One of the main differences between dental and medical coverage is the focus on preventive care. While you know healthy choices can decrease your chances of getting sick, medical insurance is used when you do get sick or have an injury. With dental benefits, preventive care is the focus. If you visit the dentist for exams, cleanings and X-rays, you can stop oral health problems before they start. Visiting your dental care provider twice a year for cleanings, which is part of your dental coverage, is preventive care. To promote preventive care, many benefit plans with cover all or most of the cost of routine dental cleanings and examinations. Preventive care in addition to your dental benefits includes practicing good oral health habits like brushing twice a day and flossing. Add all this together with smart food and lifestyle choices, and you’ve got yourself a healthy smile.

To sum this up, we use medical benefits when we have a health issue, and we use our dental benefits to prevent dental issues. You can live a healthy life with exercise and a good diet, but you can still get sick. You can visit your dentist, brush your teeth and make good oral health choices and you can prevent oral health problems.


Another difference when comparing dental benefits and medical benefits is emergencies. Dental care emergencies are rare. Getting a tooth knocked out can require emergency care, but dental emergencies do not happen often especially compared to medical emergencies. Medical benefits reflect this difference in care, such as ER and urgent care facility coverage.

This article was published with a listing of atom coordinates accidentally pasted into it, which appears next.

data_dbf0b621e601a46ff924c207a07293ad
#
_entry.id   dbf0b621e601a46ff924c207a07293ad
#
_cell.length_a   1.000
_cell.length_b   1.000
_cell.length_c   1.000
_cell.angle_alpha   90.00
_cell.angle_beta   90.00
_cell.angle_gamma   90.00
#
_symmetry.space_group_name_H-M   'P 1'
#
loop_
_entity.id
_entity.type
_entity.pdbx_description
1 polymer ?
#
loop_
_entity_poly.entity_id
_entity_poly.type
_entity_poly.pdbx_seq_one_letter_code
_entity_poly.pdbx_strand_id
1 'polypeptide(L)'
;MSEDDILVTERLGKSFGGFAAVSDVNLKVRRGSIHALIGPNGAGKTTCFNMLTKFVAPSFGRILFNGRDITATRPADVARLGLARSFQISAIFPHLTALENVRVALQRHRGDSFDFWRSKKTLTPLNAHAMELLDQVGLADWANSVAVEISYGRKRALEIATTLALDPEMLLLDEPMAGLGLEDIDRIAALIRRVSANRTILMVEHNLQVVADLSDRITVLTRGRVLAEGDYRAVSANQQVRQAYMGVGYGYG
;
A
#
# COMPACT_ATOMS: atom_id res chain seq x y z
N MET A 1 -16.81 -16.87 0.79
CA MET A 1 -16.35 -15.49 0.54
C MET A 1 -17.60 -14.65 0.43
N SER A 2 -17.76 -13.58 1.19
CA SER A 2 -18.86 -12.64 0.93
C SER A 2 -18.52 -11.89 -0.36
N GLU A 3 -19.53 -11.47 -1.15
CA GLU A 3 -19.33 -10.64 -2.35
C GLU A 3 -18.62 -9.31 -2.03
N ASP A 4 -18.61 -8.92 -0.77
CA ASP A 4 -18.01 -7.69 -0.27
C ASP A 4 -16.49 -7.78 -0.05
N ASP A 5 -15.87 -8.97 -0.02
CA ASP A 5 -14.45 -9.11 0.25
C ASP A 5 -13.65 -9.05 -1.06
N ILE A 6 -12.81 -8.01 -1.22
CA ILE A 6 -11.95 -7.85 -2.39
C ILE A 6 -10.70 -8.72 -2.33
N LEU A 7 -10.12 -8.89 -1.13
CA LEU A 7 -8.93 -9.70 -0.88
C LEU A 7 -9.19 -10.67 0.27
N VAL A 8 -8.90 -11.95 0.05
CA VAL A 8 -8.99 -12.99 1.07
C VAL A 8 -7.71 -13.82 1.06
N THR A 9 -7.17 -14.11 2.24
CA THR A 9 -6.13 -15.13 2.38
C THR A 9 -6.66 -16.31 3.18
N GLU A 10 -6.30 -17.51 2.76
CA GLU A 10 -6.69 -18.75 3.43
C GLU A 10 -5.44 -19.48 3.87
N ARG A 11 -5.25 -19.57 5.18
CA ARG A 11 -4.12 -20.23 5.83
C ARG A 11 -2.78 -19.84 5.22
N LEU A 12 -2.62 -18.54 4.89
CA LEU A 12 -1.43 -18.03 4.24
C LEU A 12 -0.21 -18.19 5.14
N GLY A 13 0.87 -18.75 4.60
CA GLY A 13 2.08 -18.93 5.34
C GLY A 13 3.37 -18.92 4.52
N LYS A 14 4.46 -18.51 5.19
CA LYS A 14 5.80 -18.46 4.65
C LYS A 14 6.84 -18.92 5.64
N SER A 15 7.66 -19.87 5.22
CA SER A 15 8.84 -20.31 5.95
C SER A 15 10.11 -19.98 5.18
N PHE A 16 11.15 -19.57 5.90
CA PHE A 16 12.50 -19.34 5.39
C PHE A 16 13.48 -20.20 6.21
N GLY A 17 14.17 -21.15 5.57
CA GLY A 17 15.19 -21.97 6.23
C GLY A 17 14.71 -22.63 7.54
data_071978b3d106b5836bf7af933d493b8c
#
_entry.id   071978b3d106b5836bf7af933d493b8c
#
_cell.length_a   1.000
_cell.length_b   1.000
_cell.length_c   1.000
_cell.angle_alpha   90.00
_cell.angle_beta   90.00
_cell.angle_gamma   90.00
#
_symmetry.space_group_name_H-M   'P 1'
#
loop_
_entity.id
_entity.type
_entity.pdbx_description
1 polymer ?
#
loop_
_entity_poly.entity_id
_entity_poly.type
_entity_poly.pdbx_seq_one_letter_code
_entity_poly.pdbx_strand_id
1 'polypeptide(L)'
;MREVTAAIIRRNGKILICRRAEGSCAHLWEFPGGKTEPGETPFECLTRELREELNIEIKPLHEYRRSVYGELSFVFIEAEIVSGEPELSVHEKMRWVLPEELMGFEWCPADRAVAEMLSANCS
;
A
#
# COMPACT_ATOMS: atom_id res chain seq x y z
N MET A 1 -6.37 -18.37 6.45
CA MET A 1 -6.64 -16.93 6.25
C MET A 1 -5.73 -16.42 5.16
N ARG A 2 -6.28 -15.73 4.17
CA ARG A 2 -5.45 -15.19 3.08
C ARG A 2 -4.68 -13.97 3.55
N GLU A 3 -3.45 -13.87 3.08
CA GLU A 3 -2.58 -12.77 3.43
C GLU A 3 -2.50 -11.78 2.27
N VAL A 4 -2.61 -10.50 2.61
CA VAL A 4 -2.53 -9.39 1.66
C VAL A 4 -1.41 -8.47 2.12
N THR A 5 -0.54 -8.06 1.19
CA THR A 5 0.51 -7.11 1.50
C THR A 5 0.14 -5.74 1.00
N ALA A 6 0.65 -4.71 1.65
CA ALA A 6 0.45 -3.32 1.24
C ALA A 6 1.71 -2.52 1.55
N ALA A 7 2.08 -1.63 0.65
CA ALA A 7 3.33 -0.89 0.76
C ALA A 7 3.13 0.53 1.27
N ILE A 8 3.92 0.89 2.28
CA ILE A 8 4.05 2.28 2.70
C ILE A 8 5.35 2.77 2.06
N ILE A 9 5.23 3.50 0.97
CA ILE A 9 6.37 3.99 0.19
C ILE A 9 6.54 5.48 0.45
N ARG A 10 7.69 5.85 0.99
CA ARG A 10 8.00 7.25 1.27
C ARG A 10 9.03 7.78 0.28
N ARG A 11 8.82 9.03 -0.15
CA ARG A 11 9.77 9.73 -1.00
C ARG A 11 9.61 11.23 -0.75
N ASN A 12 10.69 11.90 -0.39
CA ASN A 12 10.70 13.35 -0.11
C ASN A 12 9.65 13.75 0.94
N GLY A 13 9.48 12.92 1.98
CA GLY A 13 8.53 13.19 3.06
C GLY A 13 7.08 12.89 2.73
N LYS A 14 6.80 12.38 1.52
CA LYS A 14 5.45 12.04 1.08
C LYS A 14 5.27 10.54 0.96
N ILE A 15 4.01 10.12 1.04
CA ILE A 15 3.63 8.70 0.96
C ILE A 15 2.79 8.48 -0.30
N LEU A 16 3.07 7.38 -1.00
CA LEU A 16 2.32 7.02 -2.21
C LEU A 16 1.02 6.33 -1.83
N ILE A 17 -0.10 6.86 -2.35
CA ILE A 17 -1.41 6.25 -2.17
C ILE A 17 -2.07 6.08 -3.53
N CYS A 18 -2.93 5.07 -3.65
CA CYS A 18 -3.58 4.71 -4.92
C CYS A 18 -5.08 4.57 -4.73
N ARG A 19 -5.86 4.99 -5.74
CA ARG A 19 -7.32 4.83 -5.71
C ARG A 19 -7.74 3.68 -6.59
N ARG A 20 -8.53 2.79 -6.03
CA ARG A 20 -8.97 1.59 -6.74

Stop problems before they begin

Dental benefits work to stop problems before they begin. If you work hard with your preventive care, like visiting the dentist routinely, that can help avoid bigger and more costly problems in the future, like cavities or gum disease. Despite the differences between medical and dental benefits, we believe oral health is a big part of your overall health. Study your dental plan to learn more about your coverage, and remember the power of prevention.

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Make Vision Count Today and Everyday

The International Agency for the Prevention of Blindness (IAPB) every year declares the second Thursday of October World Sight Day. The purpose is to bring attention and awareness to blindness and vision impairment and the theme of universal eye health. This year’s message is “Make Vision Count” and as your vision benefits provider we’re more than happy to promote this theme and the other messages of World Sight Day.